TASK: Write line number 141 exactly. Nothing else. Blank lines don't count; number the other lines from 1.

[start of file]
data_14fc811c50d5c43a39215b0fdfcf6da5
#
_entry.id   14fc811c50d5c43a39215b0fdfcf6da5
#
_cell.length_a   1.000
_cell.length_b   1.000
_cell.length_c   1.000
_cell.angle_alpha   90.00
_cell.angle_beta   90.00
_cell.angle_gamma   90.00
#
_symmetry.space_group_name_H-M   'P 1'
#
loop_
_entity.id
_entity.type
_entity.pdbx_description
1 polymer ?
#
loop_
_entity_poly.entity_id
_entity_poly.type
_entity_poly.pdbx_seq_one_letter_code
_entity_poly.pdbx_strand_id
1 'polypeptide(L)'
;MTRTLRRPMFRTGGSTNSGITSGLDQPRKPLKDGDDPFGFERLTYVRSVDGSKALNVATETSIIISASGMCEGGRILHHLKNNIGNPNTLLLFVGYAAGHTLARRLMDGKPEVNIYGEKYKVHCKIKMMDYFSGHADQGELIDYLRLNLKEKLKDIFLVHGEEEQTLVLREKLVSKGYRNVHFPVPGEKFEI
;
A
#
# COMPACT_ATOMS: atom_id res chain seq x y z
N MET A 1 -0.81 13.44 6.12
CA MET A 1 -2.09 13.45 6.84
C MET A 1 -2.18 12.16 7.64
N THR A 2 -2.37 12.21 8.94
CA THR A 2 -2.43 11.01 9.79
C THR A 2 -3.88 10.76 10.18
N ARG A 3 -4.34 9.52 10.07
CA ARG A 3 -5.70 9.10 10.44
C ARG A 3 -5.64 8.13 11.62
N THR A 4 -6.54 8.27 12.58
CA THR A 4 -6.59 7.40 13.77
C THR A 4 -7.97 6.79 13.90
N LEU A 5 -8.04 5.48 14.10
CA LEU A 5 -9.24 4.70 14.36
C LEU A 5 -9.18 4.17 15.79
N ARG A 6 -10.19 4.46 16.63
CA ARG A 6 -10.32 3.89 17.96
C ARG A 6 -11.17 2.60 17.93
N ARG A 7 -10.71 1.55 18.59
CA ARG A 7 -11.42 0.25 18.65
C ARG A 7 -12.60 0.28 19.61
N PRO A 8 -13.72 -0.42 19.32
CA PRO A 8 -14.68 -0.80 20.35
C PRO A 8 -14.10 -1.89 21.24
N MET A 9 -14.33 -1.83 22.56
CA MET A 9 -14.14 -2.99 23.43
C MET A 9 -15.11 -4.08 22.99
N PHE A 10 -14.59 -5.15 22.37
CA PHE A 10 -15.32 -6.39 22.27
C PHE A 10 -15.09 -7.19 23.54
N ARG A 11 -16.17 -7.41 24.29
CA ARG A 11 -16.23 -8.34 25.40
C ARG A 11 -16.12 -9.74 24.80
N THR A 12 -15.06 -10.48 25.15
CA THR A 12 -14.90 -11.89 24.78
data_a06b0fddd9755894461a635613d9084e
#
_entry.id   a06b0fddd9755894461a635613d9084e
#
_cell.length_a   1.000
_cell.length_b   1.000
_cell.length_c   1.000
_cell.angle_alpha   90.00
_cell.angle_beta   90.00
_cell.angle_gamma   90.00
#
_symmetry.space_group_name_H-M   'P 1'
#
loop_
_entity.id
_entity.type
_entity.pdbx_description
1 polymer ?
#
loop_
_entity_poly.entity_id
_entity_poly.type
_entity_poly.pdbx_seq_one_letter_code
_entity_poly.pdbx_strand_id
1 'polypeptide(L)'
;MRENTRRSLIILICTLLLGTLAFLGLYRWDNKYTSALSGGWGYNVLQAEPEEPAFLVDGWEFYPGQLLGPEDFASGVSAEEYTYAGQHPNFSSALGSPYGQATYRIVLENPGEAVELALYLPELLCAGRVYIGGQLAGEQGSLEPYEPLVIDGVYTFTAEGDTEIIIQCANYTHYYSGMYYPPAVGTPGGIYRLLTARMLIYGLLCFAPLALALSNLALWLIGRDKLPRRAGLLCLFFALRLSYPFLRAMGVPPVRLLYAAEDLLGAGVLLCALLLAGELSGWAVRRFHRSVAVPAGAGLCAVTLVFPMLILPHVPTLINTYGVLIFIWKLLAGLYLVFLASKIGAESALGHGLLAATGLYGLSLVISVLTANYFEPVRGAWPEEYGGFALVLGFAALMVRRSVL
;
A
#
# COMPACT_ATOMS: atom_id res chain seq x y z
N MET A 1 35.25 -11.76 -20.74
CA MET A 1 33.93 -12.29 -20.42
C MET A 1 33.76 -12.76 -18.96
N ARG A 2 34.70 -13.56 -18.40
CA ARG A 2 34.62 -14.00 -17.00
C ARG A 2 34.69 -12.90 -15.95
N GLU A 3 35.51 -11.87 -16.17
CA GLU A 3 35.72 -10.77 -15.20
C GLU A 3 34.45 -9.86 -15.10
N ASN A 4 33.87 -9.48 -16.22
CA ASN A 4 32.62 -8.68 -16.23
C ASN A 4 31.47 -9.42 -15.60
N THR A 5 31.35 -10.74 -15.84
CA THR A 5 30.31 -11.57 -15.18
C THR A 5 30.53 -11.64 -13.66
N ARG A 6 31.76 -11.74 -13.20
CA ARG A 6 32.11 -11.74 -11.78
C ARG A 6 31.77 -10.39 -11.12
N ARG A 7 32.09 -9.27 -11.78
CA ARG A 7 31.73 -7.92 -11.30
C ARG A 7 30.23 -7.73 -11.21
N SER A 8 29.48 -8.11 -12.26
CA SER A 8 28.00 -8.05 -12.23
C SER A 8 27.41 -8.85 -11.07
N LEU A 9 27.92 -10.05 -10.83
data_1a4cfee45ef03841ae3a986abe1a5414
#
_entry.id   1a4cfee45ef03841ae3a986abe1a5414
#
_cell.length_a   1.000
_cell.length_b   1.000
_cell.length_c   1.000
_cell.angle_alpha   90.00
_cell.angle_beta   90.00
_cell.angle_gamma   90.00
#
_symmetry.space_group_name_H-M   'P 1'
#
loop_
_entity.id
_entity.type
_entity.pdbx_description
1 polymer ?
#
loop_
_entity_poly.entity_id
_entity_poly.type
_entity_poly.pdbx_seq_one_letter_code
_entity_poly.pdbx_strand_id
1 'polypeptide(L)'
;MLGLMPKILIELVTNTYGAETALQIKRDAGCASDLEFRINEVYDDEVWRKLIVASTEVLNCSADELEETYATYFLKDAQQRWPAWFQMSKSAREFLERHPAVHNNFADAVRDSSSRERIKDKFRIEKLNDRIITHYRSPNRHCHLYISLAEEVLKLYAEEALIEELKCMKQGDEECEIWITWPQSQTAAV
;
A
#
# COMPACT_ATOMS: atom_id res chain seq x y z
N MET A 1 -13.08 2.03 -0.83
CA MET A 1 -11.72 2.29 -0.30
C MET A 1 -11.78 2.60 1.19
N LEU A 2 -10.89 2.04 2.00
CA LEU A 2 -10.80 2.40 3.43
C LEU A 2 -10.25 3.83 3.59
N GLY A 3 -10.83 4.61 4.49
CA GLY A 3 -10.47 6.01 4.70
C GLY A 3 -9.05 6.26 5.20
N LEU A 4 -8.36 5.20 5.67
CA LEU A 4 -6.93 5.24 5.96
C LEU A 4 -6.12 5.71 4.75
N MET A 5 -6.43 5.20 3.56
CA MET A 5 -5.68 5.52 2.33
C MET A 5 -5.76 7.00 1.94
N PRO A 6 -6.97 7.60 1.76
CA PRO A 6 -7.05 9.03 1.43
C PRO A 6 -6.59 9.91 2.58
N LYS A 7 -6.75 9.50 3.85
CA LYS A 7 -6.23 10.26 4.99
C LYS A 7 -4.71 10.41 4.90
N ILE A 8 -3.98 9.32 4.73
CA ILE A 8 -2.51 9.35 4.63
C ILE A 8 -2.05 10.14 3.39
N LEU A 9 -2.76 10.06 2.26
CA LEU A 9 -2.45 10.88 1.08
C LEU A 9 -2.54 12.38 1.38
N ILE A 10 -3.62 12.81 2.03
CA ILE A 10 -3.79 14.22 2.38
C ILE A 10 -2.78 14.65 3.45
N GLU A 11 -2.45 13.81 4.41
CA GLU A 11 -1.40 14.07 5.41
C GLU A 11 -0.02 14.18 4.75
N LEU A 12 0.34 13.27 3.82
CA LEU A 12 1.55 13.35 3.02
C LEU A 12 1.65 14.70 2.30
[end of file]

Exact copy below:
_entity_poly.entity_id